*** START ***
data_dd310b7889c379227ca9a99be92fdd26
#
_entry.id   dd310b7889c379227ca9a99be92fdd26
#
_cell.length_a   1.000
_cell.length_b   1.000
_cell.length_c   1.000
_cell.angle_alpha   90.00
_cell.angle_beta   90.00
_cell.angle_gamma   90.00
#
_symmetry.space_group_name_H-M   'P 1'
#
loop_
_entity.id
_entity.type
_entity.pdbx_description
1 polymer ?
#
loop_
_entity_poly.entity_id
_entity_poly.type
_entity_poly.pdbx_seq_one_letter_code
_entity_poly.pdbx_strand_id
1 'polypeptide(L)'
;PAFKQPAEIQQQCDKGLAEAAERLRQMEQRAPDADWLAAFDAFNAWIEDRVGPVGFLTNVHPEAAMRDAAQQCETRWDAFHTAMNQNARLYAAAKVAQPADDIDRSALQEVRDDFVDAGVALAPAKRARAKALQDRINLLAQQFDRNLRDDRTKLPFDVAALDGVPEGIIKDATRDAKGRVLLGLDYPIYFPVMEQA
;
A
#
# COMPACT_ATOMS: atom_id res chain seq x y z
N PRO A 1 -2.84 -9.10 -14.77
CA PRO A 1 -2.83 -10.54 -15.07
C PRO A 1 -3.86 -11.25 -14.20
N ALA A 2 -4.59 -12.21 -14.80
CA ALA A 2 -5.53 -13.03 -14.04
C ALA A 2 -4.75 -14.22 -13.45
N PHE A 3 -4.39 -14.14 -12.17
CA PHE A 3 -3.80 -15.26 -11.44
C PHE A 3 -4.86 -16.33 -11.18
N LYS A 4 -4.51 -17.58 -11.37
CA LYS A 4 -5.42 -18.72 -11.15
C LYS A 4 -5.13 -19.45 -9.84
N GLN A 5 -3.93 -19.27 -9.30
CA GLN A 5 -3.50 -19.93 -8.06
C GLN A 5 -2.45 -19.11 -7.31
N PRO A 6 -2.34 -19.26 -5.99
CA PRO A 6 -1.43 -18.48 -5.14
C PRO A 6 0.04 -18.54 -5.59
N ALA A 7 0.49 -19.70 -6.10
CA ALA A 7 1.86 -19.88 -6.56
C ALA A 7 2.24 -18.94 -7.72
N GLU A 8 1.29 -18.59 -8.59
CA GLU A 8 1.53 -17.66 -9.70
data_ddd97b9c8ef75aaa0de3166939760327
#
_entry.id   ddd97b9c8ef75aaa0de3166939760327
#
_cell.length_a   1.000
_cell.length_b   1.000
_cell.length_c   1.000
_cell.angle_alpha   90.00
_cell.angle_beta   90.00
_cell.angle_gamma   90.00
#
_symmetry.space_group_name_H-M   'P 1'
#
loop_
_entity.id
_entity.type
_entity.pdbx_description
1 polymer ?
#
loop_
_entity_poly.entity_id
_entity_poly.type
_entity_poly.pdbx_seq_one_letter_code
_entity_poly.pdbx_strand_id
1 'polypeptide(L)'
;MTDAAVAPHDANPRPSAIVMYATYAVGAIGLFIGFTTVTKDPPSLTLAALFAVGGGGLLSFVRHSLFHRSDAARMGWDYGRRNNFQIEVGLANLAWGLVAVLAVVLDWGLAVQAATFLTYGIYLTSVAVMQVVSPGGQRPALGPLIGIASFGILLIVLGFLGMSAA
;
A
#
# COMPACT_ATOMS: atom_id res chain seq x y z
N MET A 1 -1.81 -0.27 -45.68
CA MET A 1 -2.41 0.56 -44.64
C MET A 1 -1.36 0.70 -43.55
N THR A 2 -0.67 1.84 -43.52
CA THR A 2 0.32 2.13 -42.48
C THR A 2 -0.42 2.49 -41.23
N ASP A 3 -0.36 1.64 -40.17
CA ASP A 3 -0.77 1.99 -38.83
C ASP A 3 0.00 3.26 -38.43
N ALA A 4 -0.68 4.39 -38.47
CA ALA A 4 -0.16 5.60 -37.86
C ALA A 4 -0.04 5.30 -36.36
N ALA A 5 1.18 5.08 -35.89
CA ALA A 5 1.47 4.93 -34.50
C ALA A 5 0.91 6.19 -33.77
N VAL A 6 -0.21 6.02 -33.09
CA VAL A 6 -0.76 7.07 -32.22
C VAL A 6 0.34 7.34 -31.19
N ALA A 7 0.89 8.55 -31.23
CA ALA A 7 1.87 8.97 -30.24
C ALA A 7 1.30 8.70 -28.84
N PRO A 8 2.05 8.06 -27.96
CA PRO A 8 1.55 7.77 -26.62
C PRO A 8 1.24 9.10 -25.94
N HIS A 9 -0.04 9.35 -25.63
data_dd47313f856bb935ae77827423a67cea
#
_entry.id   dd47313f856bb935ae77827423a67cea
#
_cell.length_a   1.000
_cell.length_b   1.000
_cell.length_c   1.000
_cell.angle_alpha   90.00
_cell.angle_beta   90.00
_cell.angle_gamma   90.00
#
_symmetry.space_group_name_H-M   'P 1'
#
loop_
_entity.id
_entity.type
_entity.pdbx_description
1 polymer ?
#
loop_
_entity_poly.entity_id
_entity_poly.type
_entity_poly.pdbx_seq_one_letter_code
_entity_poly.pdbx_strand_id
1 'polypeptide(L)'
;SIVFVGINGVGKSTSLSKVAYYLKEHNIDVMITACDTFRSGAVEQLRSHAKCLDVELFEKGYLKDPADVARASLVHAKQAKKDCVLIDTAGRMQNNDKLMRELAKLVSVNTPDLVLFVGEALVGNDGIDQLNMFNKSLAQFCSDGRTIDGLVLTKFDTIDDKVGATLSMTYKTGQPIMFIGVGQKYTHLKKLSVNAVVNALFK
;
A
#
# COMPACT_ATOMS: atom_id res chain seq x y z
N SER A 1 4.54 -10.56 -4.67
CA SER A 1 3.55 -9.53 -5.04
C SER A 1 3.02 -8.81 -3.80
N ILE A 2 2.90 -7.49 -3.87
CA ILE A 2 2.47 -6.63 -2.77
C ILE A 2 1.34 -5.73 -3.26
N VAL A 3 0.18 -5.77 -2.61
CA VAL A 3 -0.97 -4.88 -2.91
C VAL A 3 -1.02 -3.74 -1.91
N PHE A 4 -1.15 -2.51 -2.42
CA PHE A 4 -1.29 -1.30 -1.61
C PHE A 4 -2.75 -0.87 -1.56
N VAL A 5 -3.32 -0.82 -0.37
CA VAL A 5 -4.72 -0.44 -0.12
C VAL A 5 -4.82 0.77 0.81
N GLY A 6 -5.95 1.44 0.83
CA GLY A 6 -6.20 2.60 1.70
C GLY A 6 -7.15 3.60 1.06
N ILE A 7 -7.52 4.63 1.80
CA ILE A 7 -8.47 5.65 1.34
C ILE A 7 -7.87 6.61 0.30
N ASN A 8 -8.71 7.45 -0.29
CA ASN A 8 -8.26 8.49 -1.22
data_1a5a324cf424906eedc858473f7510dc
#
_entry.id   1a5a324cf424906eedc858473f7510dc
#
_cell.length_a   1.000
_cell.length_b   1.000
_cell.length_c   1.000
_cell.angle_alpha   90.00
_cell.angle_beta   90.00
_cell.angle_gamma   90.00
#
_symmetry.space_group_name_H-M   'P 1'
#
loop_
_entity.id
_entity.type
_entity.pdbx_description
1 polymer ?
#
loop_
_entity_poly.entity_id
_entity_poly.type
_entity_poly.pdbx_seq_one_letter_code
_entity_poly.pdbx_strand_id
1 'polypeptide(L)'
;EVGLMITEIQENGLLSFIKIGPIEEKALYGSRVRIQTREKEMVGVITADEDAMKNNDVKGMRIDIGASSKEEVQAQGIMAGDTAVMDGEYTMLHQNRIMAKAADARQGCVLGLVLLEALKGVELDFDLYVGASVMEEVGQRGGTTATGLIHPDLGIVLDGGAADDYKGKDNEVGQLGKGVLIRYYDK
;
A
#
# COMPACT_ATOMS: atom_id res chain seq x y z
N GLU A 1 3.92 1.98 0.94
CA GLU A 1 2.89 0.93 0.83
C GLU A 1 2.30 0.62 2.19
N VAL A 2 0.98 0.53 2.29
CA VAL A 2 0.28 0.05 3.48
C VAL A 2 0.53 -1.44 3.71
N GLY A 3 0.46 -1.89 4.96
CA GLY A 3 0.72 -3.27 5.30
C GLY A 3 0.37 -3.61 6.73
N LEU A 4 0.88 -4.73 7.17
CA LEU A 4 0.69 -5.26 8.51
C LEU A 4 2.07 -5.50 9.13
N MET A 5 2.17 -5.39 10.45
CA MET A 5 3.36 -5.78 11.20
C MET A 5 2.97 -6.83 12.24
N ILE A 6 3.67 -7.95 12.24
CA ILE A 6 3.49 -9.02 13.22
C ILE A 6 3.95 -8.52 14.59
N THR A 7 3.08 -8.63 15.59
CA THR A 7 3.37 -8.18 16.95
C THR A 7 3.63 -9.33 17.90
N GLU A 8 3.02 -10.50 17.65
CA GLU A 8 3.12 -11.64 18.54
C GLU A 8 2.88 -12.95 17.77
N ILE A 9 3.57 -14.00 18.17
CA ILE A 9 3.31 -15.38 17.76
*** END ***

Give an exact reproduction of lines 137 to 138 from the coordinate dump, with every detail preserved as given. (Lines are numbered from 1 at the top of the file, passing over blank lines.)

#
# COMPACT_ATOMS: atom_id res chain seq x y z